The Home Ministry of Punjab has said that releasing Jamaat-ud-Dawa (JuD) chief Hafiz Saeed from house arrest will likely create unrest in the Pakistani province.
The ministry stated this in a written reply submitted before the Lahore High Court (LHC) during the hearing of an appeal for the release of the JuD chief, DawnNews reported.
During the hearing, the counsel for Saeed A. K. Khokhar argued that Saeed’s detention was illegal and baseless and the court discard the order of keeping JuD leader under house arrest.
“The defendant was put under house arrest after the US threatened to cut Pakistan’s aid; it was done without any cases being registered against him,” Khokhar argued.
Upon this, the judges pointed out that the defendant’s lawyer had made no mention of the US’s alleged pressure in the case. They added that the defendant’s application is based on a news clipping.
The home ministry, on the other hand, in their written reply to the LHC, said that the JuD chief was put under house arrest under the anti-terrorism laws to keep him from collecting funds — which is a violation of various resolutions of the United Nations.
The reply said that the reports by police and the counter terrorism department’s operational branch on the matter have also been submitted before the court.
It also pointed out that various cases were registered against members of JuD for collecting hides during the three days of Eidul Azha in contempt of the ministry’s orders.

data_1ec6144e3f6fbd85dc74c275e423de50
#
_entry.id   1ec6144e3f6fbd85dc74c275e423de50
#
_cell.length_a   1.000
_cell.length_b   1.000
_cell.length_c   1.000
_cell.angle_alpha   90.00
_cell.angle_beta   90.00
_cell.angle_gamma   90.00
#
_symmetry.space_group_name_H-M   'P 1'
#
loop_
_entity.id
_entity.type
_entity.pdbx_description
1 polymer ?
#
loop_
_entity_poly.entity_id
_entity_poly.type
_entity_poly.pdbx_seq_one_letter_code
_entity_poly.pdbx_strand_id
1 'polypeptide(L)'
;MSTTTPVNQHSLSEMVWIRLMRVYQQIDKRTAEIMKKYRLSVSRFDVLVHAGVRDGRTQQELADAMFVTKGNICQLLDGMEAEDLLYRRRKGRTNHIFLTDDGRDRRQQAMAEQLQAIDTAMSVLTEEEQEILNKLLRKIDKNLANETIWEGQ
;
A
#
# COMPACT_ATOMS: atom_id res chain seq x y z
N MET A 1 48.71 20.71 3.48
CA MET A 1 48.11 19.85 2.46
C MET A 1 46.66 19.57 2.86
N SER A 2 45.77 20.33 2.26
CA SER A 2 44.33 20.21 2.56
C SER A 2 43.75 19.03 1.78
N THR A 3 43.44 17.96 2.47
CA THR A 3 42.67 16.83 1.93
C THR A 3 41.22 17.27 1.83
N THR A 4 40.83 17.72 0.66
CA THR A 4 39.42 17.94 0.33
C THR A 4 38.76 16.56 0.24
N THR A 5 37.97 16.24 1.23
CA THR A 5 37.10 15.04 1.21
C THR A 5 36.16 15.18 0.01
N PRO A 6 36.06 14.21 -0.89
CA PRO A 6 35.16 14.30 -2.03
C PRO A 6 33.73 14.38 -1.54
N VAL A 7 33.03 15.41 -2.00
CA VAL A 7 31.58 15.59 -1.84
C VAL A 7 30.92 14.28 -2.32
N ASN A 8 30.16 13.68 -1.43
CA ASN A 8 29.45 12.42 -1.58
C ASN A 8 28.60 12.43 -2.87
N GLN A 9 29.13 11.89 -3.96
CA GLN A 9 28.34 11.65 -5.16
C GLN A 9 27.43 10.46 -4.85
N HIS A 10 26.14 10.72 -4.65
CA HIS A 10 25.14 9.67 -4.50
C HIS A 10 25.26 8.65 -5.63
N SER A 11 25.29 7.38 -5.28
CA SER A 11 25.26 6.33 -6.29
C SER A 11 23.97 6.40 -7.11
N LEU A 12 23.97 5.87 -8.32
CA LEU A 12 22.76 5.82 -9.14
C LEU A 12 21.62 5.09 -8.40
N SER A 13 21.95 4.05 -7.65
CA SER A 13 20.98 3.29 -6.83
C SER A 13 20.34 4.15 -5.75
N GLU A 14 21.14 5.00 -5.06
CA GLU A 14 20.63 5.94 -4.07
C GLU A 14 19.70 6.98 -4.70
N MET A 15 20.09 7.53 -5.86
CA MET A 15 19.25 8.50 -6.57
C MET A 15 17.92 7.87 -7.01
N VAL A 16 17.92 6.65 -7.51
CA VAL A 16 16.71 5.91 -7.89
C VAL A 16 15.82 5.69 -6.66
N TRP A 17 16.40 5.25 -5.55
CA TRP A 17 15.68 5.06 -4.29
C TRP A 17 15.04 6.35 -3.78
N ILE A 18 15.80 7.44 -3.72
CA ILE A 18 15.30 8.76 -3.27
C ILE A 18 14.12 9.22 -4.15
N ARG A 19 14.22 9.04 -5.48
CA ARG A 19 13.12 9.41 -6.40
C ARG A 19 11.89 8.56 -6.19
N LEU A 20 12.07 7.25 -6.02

Cases were also registered against the party for collecting funds in contempt of the provincial ministry’s orders, the reply said.
It was also mentioned in the provincial ministry’s reply that the Election Commission of Pakistan has asked the JuD’s political wing Milli Muslim League’s (MML) candidate for NA-120 by-polls to remove Saeed’s pictures from the promotional posters.
In the light of these facts, to release Saeed from house arrest will lead to unrest in the province, the provincial ministry concluded in their reply.
After listening to the arguments from both sides, the court asked Khokhar to present more arguments in the next hearing, while adjourning the case until Sept 15.
On January 1, the provincial authorities had issued orders to place Saeed under house arrest; the JuD chief had been detained under Section 11-EEE(1) of the Anti-Terrorism Act, 1977.
Saeed has been accused by the United States and India of masterminding the 2008 attacks on the Indian financial capital Mumbai that killed 166 people.
He, however, has repeatedly denied involvement in attacks.
In 2012, the United States announced a bounty of $10 million on Hafiz Saeed for his alleged role in the attack in which six American citizens were also killed.